Sgt. Pepper & Three Other Bum Albums By Rock Icons

Page 2 of 2

Bruce Springsteen, Born To Run (1975): Gasp! Blasphemy, we know. A little like Sgt. Pepper, we always found Springsteen's breakthrough unwieldy and unfocused, especially given the meticulous care that went into its creation. "Jungleland," for one, is just a mess. We're sure this is because we came to The Boss via Born In the USA and The River, well after he stopped trying to be the Allen Ginsberg of Asbury Park and just started saying exactly what he meant. (See also: Nebraska, Tunnel of Love)

This must have happened around Darkness on the Edge of Town, because we love that one too. But we bought Born to Run used at Austin's Waterloo Records many, many years ago, gave it a few spins and have barely touched it since. Oddly enough, though, we've come to prefer the stretched-out live version of "Tenth Avenue Freeze-Out" to the three-minute LP version. Go figure.

Rolling Stone Rank: 18

U2, October (1981): Picking on Bono and the Boys for their "Christ album" seems a little wrong, but even the band has all but disowned this one. (When's the last time they played anything from October in concert?) Confused and grappling with the idea of even continuing as a band while making October - which did not endear them to less-religious bassist Adam Clayton one bit - U2 made the most confusing album of their career, which starts strong with the brilliant "Gloria" but tails off rapidly.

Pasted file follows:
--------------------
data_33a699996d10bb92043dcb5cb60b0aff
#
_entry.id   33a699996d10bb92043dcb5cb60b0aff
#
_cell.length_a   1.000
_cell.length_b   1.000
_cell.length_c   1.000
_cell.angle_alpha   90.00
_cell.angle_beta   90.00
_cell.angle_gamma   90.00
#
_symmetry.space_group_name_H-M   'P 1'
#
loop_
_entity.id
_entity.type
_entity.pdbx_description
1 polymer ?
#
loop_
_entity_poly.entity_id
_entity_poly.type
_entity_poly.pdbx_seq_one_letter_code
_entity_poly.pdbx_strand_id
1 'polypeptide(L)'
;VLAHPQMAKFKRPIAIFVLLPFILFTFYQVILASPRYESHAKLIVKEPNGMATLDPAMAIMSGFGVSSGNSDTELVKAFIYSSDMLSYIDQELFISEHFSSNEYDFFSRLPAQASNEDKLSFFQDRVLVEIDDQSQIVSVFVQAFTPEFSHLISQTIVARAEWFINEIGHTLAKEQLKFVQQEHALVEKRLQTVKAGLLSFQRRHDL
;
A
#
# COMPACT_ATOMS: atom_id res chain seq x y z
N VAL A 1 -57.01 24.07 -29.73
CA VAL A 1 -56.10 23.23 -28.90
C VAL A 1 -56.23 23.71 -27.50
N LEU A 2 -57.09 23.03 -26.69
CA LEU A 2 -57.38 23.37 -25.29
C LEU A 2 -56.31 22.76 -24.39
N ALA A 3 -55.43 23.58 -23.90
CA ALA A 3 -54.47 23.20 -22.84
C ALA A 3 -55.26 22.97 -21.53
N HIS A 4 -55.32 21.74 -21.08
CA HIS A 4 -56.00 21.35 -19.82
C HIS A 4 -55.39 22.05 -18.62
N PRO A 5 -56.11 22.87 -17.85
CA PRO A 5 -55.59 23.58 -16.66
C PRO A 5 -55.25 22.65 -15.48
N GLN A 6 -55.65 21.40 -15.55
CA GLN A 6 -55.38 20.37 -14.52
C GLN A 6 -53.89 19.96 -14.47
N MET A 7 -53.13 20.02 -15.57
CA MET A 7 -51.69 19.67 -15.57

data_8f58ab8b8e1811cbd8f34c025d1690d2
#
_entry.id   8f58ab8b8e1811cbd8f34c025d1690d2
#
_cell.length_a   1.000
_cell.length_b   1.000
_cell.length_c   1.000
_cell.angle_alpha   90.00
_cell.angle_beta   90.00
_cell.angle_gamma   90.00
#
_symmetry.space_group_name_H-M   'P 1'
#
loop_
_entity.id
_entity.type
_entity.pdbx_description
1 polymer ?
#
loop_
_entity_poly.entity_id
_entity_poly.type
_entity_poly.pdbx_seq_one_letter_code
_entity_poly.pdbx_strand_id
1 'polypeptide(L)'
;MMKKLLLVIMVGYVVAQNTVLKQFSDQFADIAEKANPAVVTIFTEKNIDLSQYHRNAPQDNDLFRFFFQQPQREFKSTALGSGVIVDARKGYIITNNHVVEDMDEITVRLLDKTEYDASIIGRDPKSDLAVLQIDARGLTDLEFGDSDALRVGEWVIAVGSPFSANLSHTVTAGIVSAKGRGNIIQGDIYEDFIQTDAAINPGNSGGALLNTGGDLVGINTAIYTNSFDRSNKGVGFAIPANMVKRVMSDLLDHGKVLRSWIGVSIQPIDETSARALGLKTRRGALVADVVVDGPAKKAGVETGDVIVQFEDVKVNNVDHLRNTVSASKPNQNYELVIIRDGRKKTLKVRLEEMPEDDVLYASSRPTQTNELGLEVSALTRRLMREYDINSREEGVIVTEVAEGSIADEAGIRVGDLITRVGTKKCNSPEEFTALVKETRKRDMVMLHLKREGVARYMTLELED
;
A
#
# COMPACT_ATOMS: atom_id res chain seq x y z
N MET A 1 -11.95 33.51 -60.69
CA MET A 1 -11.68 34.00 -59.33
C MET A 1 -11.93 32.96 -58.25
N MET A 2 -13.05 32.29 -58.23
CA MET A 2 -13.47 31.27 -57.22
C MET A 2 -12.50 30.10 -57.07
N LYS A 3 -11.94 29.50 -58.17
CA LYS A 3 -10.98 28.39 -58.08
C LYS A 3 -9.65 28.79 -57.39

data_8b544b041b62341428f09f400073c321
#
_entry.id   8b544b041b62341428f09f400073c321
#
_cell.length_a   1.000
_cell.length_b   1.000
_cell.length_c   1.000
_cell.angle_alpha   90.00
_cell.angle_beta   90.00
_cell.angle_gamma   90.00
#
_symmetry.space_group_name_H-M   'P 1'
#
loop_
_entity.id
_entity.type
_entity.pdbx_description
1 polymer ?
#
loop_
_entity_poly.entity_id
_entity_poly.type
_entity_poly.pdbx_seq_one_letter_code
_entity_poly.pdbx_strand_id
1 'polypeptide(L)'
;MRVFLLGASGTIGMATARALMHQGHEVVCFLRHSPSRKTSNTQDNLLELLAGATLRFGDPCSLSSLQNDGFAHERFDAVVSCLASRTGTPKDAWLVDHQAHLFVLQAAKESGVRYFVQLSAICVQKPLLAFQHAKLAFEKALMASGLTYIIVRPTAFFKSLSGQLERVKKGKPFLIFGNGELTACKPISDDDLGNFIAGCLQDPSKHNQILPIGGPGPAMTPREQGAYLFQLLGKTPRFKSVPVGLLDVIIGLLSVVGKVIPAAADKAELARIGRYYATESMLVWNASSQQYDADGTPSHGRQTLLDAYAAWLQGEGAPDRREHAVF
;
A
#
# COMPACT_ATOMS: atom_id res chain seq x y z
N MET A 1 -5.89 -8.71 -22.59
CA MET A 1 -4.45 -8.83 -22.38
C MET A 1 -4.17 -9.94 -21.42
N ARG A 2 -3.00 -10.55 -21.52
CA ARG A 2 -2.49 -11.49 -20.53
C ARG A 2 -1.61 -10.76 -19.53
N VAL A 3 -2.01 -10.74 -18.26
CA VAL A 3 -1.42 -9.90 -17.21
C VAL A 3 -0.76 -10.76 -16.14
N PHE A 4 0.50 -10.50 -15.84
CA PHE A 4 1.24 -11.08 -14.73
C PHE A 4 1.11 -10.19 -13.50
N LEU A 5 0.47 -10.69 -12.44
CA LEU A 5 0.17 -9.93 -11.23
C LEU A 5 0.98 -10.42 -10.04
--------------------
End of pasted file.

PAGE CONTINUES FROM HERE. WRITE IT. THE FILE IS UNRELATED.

For a hint of what might have been, pick up the Greatest Hits 1980-1990 and skip to the end for a stark, stately solo-piano rendition of "October." Luckily, all that praying paid off on their next album... a righteous little Molotov cocktail called War.

Rolling Stone Rank: Unranked

Rolling Stones, Steel Wheels (1989): You know, we were about to go with Dirty Work here, the album born of the great Mick & Keef solo wars of the mid-'80s. The general opinion is that Dirty Work's song titles ("Had It With You," "Winning Ugly") are more entertaining than the music, but Rocks Off always liked the "Harlem Shuffle" cover - it's the first Stones song we distinctly remember hearing on the radio - and then we went back today and rediscovered that the title track and "One Hit (To the Body)" are not bad at all.

Steel Wheels, on the other hand, may be the least interesting Stones album ever made. "Mixed Emotions" aside, it feels like the band made this record more because they realized they needed to kick-start the great Stones touring beast than because they had anything interesting to say musically. Ironically, here they could have used a lot more of that catty flashpoint chemistry that nearly tore the band asunder around Dirty Work.

The Rolling Stones should never, ever try to play nice, a lesson they had largely learned by 1994's Voodoo Lounge.

Rolling Stone Rank: Unranked

Follow Rocks Off on Facebook and on Twitter at @HPRocksOff.

KEEP THE HOUSTON PRESS FREE... Since we started the Houston Press, it has been defined as the free, independent voice of Houston, and we'd like to keep it that way. With local media under siege, it's more important than ever for us to rally support behind funding our local journalism. You can help by participating in our "I Support" program, allowing us to keep offering readers access to our incisive coverage of local news, food and culture with no paywalls.
Chris Gray has been Music Editor for the Houston Press since 2008. He is the proud father of a Beatles-loving toddler named Oliver.
Contact: Chris Gray